Langford wears a Valentino cape and blouse.
I’m named Aubrey after a song from the group Bread in the ’70s. My mom was really young and she just liked the song. I looked it up in a baby book: My name means “ruler of the elves,” so I’m a queen elf. I was always interested in being an actress. The week I left the East Coast for Los Angeles, I was cast in two films and in Parks and Recreation. My whole life changed overnight. In all those projects, I was the dream girl of all the nerds, so when I read the script for Legion, I thought I was going to play the female lead. But they offered me the part of Lenny Busker, which was originally written as a middle-aged man. Lenny becomes the psychic mutant villain of the show. I was interested in showing I can do unexpected things.
Is it fun to have superpowers?
Yes! I can kill people just like snapping my fingers! That’s a good feeling: minimal movement for maximum destructive effect.
Plaza wears a Paco Rabanne dress.
I always watched a lot of TV. As a kid, I’d gorge on Diff’rent Strokes and The Facts of Life. When I was 12, I was offered a part on One Life to Live and turned it down. I was nervous about developing bad acting habits as a child. Even at 13, when I did the pilot for My So-Called Life, I knew it was unusually excellent material. It’s so rare to be on an immediate and exact parallel with the character you’re playing. It was a relief to blast all of my teenage grievances out into the world. When Homeland came around, I was scared. My character, Carrie Mathison, is very troubled. To play somebody wrestling with a bipolar condition in very high-stakes circumstances seemed rather fatiguing. But, ultimately, it was too good to ignore. It’s that classic thing: If it scares you, you don’t really have a choice.
Growing up, did you have any TV crushes?
Yes. I had a crush on the kid from the show Mr. Belvedere. And Ricky Schroder. And the Coreys: Corey Haim and Corey Feldman. There was a hotline, something like 1-900-Corey. I was in a crummy mood one day after school and I kept calling it. A month later, my dad got the bill. He was like, “Claire, did you call this weird hotline number?”
You were in Romeo + Juliet with Leonardo DiCaprio. At that time, he was everyone’s biggest crush.
Yes. That was problematic. I couldn’t really have a crush on the guy I was professionally having a crush on! Quite a few gay men have talked to me about the fact that when they were kids watching Romeo + Juliet, they were confused about who they wanted to kiss. It was all about Leo! And I completely understand.
Danes wears a Proenza Schouler dress.
The shaved head was a big deal. On the one hand, it was cool. When you’re bald, rain feels like a head massage. I’d walk in the rain, and people would look at me like I was crazy. I’d be smiling—so, so happy to have the water hit my naked head. But on the other hand, people stared at me, wondering whether I was sick. Some would even laugh at me, without knowing whether I was or wasn’t sick. It was hurtful, but their attitude taught me something about compassion. In the end, being bald was the best thing I ever did—being different changed my life. I wanted to embrace my baldness and, hopefully, inspire people. And, now, that’s become my message to the world.
Millie Bobby Brown wears a Calvin Klein 205W39NYC dress; Calvin Klein Jeans turtleneck.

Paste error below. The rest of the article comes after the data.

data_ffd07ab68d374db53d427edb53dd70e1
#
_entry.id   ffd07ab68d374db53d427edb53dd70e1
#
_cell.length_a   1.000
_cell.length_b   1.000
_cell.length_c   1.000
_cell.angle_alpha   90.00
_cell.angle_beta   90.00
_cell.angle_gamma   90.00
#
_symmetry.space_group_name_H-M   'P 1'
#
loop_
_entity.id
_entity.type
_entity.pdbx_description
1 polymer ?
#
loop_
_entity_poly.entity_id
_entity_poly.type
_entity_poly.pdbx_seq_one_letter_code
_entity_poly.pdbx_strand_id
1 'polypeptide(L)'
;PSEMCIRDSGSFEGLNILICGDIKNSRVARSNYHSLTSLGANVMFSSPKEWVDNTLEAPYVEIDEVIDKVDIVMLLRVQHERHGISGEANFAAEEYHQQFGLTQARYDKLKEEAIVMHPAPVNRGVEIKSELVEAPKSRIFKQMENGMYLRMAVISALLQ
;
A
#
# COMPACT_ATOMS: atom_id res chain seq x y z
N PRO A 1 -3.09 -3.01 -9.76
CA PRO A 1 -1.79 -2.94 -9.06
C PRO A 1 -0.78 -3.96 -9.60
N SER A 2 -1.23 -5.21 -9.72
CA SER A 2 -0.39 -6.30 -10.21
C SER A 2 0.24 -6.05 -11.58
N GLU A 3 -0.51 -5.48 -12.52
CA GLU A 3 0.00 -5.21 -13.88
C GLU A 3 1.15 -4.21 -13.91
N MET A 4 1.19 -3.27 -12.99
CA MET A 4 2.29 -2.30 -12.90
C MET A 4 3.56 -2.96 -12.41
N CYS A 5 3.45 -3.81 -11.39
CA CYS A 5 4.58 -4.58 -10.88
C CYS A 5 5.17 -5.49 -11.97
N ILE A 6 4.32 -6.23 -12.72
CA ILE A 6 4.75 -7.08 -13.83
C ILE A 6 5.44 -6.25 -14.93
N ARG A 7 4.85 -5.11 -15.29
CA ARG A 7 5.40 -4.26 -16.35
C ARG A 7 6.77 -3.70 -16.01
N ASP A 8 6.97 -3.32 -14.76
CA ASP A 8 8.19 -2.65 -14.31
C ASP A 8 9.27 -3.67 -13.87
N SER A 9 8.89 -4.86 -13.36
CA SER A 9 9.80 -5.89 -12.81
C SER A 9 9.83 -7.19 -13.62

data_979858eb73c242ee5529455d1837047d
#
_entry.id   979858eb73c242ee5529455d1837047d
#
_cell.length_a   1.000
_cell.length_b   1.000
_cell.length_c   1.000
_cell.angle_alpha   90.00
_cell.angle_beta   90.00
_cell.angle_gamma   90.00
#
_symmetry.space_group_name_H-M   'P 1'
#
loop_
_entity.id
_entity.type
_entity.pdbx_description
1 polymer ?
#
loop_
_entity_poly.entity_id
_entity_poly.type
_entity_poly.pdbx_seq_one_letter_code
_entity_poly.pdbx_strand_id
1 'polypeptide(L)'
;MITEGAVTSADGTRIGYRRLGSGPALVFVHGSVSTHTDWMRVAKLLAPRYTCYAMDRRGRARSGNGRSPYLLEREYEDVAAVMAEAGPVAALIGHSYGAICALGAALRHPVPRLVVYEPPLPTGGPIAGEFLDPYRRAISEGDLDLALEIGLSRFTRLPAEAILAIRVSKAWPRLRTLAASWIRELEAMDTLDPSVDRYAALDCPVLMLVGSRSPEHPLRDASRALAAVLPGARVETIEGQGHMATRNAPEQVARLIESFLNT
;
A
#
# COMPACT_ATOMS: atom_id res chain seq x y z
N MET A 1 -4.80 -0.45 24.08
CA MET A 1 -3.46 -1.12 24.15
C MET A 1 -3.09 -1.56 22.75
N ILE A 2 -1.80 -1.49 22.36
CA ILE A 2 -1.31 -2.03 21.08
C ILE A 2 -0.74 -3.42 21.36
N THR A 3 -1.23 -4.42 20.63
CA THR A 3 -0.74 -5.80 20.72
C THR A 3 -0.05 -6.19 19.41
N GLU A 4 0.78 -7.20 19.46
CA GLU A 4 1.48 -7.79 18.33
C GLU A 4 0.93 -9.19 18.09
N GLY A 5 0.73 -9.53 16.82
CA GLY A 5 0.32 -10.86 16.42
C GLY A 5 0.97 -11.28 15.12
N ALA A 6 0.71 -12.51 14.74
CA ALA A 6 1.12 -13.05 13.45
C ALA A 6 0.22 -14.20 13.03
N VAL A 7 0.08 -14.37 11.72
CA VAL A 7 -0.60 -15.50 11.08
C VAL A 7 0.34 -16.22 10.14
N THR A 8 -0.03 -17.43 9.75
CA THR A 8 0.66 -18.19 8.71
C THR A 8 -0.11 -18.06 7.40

Beauty note: Go lighter than air. Garnier Fructis Sky-Hi Volume Mousse delivers next-level lift for hair with staying power.
In the Ryan Murphy world of American Horror Story, I have been Tate Langdon, who was crazy; Kit Walker, who was abducted by aliens, which made him crazy; Frankenkyle, a college fraternity guy who gets in an accident, dies, and is sewn together and brought back to life as a monster; Jimmy Darling, who had lobster hands and was part of the freak show; Mr. March, who was a serial murderer; and, in the latest installment, Kai Anderson, a totally insane, megalomaniacal cult leader. Now, in Pose, I play a yuppie in 1987 New York. I get bit by the wonderful bug of the transgender underworld. Pose is more of a love story, but, at this moment, we still don’t know how it ends. I may still go crazy.
Did you ask Ryan Murphy to finally give you a non-insane part?
I go into each job saying, “I don’t want to play anybody crazy again.” But then Ryan calls and tells me, “You’re playing this Charles Manson–esque person who sucks people into a cult and controls them with ‘pinky power,’ ” and I say, “Okay! Sure!”
Peters wears a Bottega Veneta sweater.
Is it hard to act when you’re naked?
Here’s the trick: You have to look at a sex scene as an opportunity to express things that can be expressed best when people are making love. Or fucking. Or whatever. But, in fact, I’m a sex worker in The Deuce, so I have to pretend to fuck someone I’ve just met. And then another guy. And another. So what’s expressed in those scenes is somebody who’s doing a transaction. Then it’s fine to act naked, because all these other things are going on in your mind.
Did you watch any ’70s porn films to prepare for the role?
Yes, I watched some Lasse Braun movies. He was a very playful Italian porn director. But I haven’t seen Deep Throat. I did read the autobiography of Tina Russell, a pretty famous porn star in the early ’70s, when the mood was “we are all fucking and free and we love it.” I do believe in showing that kind of sexual freedom. On the other hand, she wrote that book when she was in her early 20s and was dead less than a decade later of alcoholism. So, for The Deuce, I’m into that combination of things: They’re both true.
Gyllenhaal wears a Marc Jacobs trenchcoat.
I had been offered a lot of parts where I would play the villain, and that was not interesting to me. When my agent called and told me that The Looming Tower was about 9/11, I immediately said I didn’t want to do it. I assumed they wanted me to play a terrorist. But, in fact, I play a real American FBI agent who was fighting against al Qaeda, against evil. I was like, Whoa. Yeah. Finally!
Where were you when the planes hit the World Trade Center?